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Why on earth would one person ever need a billion euro (or dollar, if that is your currency of choice)? In which sense could that person experience a genuinely higher quality of life compared to someone having ‘only’ 100 million? I’m not claiming that all the wealth in the world should be redistributed to the extent that everyone would have exactly the same – some people undeniably work harder than others or have far more responsibilities (e.g. over matters that can decide over life and death of others) and it is perfectly legitimate for that to result in receiving, say a 10 times bigger amount of money. But not 10.000 times more.
In the years leading up to the financial crisis of 2008, a handful of hedge funds managers collected more than 1 billion per person per year. If you can think of a single argument to not qualify that statement as utterly obscene, do let me know. I can’t think of any.
So: why does the world need to have billionaires? Just asking…
You can earn a living by cleaning people’s houses – unless it happens to be the house you live in yourself. You can make money by taking care of children – unless they happen to be your own. You can get paid for garden work – unless it’s in your own garden.
But that’s just the way our society is organized: some of the work done by some people is considered to be a job, which gets rewarded with money, other work done by other people is not. Is that a good way? Is that a fair way? An increasing number of people are asking these questions. In his book WTF – What’s The Future and Why It’s up To Us Tim O’Reilly is dealing with this theme, along with a lot of other topics that are related to the way we have come to organize our society, and what might be the possible and/or desirable future for it. (Amazing, wonderful book: buy it, borrow it, whatever, but read it and then give it a 5-star review- actually: they should come up with 6-star reviews for books like this one.)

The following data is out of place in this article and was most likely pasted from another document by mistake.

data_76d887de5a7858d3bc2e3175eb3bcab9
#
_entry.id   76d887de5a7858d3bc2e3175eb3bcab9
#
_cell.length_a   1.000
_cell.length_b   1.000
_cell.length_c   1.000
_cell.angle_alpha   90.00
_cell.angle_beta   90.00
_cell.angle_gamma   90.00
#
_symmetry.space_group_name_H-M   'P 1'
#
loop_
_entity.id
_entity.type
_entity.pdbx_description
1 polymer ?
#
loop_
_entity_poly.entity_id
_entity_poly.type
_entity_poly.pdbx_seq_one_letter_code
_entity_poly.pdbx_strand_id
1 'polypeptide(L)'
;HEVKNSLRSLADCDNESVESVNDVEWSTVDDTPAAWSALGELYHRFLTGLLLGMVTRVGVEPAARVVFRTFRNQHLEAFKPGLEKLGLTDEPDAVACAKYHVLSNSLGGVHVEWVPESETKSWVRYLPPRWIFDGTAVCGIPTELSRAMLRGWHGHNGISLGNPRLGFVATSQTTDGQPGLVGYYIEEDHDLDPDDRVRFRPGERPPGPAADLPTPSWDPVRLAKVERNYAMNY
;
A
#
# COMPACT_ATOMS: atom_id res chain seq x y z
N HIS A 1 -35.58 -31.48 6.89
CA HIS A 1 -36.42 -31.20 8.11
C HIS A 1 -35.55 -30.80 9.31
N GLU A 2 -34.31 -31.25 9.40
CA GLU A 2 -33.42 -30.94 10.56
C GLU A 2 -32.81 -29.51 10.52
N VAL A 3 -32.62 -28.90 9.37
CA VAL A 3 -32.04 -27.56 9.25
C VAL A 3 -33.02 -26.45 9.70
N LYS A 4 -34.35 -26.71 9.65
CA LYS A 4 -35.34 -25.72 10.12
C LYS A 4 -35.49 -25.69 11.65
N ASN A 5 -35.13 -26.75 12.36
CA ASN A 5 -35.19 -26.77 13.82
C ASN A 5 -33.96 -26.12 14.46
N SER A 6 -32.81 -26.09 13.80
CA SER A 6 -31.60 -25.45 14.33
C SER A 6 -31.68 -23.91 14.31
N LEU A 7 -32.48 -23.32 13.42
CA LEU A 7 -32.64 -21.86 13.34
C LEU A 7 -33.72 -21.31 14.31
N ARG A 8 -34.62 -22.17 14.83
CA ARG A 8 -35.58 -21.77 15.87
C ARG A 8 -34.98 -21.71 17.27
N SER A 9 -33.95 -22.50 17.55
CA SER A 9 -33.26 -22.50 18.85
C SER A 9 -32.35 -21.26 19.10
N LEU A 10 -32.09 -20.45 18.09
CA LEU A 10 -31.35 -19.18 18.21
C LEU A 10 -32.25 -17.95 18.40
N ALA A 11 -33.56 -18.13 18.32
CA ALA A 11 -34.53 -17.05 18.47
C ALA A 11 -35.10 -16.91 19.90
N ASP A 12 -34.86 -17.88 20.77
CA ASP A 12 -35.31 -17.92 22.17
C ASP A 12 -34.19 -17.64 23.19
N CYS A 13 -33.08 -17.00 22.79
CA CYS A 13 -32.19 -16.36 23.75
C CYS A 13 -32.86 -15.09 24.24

Also the idea of an unconditional (or universal) basic income (UBI) is mentioned, especially in the context that there simply might, in the relative near future, not be enough jobs for everyone who wants to Continue reading
For a number of years now, migration has been one of the most prominent topics in the media – with local peaks in some countries, often caused by upcoming elections, as it has become quite obvious that it is a topic that has the ability to move voters, in one way or the other. In the Western (a.k.a. ‘developed’ or even ‘civilized’) countries, generally speaking a clear majority of the population agrees that, in the context of the migration which is covered so abundantly in the media, refugees fleeing for war should be allowed to migrate to those countries for humanitarian reasons.
But if it comes to migration for economic reasons, the willingness to allow access to the territory is dramatically lower – even amongst large parts of the population that would never even consider voting for extreme right and/or populist parties, traditionally the loudest anti-migration voices. I am wondering why this is the case. As I see it, large scale economic migration has existed for centuries without outbursts of Western protest, so what is causing this change of attitude? Perhaps I should attempt to figure out what is different now from the way it was happening before…
Let’s try breaking it down into separate elements, by looking at factors such as the areas that have been source and destination, the objects migrating, the consideration of who took the decision, the beneficiaries of the outcome, etc. Continue reading